Everyone who heard the tornado characterized it the same way; they all said it sounded like an approaching freight train.

The sorority on Washington St. was pretty intense -- the east side outer wall and much of the roof got ripped off, turning it into a life-sized Barbie Dream House. This is one of the highest parts of Iowa City, and the worst damage to houses seemed to be on Washington St. and Iowa Ave. Trees in the area were sheared off at a height of about 20' and had no small branches left on them. A power pole with about 50 wires leading out of it had snapped in two, but the wires had the top transformer area suspended a few inches off the ground - all the art students thought it looked like a great installation.

Walking around in the dark, streetlightless night with the bright full moon and all these people out was oddly magical. The full extent of the devastation, seen in the dark, was obscured. We headed home about 1:30, sat in the dark of the house and drank some wine before going to bed.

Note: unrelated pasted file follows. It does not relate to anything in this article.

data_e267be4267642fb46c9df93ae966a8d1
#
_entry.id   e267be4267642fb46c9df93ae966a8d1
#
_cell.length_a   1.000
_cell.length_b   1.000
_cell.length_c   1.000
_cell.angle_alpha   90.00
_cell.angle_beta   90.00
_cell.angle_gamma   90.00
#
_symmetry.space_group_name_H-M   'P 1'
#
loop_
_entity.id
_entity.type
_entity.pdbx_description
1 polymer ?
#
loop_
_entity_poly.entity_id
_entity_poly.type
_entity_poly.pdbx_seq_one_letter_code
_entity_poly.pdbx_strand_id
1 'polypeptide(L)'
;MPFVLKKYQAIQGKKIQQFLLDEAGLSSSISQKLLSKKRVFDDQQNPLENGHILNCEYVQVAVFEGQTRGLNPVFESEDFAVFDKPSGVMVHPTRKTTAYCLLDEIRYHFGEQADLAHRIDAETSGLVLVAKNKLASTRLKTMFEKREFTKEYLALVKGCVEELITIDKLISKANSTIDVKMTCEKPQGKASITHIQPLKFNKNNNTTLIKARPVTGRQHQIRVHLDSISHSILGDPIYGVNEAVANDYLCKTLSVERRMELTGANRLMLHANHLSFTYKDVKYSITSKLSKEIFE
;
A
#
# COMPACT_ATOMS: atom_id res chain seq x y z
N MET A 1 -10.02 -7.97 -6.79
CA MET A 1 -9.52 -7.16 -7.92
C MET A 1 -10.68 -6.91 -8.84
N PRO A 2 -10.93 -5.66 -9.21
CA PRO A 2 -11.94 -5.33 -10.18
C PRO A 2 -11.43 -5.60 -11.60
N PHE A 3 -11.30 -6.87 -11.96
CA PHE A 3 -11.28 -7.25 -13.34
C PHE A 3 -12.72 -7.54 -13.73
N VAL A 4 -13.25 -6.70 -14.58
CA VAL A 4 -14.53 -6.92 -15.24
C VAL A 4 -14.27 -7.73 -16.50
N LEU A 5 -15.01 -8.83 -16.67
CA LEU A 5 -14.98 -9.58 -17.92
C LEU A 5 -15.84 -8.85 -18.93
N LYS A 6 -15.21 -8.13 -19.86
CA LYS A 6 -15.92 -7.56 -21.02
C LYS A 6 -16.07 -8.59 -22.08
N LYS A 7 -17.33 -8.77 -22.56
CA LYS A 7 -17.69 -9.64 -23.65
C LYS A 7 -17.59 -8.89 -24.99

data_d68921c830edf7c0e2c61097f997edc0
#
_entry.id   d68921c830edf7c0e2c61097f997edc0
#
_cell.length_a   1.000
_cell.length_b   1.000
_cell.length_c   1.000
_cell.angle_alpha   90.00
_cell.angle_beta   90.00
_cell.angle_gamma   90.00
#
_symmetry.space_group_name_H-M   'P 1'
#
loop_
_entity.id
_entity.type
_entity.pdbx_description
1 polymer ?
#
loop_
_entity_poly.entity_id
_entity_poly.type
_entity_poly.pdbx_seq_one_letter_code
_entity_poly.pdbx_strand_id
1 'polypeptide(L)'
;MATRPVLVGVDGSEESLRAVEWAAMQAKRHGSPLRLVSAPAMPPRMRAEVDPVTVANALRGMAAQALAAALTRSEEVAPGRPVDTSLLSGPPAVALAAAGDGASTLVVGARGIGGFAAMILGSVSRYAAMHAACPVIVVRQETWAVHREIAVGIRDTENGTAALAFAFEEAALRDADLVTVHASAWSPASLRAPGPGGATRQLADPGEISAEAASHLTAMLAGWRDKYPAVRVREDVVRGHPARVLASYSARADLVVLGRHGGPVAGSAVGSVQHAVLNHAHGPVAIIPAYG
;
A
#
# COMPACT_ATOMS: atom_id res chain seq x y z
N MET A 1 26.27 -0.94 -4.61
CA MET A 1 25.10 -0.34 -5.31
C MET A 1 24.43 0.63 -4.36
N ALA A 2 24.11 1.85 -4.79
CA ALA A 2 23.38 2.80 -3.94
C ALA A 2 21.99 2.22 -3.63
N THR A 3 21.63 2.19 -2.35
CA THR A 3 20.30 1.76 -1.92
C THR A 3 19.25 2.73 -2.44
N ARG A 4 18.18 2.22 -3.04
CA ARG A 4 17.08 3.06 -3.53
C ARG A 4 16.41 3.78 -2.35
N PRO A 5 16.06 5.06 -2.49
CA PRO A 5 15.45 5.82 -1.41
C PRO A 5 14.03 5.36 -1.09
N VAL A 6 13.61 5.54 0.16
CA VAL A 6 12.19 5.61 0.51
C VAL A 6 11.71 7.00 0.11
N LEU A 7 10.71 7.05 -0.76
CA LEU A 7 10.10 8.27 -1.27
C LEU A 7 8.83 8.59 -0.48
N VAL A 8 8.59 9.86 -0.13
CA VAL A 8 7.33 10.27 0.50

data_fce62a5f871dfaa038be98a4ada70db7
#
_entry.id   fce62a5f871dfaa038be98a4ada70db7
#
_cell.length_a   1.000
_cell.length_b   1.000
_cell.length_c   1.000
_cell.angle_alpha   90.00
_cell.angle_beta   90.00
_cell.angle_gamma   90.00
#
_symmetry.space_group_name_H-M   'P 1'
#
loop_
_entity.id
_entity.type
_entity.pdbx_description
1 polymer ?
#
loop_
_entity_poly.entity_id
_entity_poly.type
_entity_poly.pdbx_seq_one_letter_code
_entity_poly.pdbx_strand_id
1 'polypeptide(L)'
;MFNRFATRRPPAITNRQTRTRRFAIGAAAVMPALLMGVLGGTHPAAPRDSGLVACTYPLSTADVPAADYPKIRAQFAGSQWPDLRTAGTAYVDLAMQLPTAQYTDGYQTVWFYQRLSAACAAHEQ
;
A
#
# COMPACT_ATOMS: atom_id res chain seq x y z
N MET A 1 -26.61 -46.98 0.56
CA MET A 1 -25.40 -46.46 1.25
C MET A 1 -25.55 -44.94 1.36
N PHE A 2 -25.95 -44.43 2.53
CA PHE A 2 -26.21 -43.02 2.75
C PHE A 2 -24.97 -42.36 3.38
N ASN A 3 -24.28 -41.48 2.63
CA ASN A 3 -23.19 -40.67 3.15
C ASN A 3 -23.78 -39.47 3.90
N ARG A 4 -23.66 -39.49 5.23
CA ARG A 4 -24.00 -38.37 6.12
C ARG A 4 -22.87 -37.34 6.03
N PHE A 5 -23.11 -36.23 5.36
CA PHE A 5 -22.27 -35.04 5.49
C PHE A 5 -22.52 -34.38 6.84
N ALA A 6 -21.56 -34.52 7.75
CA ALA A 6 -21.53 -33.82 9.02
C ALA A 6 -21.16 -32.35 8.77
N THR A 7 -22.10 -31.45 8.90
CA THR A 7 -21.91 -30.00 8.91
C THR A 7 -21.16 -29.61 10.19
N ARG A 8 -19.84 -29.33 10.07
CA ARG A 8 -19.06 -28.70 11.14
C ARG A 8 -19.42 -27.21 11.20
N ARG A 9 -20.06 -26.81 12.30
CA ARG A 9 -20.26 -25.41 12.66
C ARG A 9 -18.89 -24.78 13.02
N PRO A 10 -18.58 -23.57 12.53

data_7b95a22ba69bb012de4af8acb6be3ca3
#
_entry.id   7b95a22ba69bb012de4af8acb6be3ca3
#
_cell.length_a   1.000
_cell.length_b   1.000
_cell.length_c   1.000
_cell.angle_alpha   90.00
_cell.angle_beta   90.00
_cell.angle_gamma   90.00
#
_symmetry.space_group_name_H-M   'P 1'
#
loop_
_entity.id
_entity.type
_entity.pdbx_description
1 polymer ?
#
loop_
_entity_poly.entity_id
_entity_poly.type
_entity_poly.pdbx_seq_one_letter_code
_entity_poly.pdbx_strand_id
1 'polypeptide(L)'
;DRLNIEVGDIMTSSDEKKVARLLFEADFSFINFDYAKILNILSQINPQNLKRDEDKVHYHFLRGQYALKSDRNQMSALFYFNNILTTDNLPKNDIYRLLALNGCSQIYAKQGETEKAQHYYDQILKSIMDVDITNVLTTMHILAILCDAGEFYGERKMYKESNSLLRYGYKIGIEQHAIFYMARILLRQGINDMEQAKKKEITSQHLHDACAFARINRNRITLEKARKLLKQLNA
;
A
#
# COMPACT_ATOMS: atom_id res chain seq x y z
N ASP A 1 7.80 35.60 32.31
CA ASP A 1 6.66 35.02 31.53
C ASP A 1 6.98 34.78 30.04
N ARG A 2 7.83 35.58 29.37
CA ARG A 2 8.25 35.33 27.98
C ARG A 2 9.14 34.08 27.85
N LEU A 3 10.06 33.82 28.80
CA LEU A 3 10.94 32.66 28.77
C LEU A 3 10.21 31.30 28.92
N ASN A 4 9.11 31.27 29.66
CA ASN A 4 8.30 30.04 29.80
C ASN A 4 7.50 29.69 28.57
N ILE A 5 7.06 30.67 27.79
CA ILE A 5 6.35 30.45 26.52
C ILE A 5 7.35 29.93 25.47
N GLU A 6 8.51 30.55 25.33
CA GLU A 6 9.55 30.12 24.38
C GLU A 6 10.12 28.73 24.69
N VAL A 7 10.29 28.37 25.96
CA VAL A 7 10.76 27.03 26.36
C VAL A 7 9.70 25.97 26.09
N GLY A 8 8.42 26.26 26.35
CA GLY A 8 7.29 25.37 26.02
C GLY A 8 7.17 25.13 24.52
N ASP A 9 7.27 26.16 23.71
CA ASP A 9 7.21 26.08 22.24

Today, cleanup is beginning with great speed. By great good coincidence, my next door neighbor is an arborist. He had trees down in his yard and said he'd send his crew over to our place when they were done at his. So, much to my amazement, the huge tree and hole in our yard are gone already. I think that all the cleanup will take months, and some of the older parks and homes may never be what they were before the storm. Nobody died, and even the injuries the hospitals treated sounded fairly minor, so really, the city escaped what could have been a much more tragic event reasonably well intact."

I'm both glad she's ok, and a little envious.
I love natural disasters.

2 Comments:

Blogger Boz said...

Dang, the pictures that you linked look just like the pics from the 1906 Frisco earthquake.
Scary

4:13 PM  
Blogger Juan Bodley said...

A good tornado is better than a good earth mover. Besides they don't let me operate tornados, and I suck at driving backhoes anyway.

12:09 PM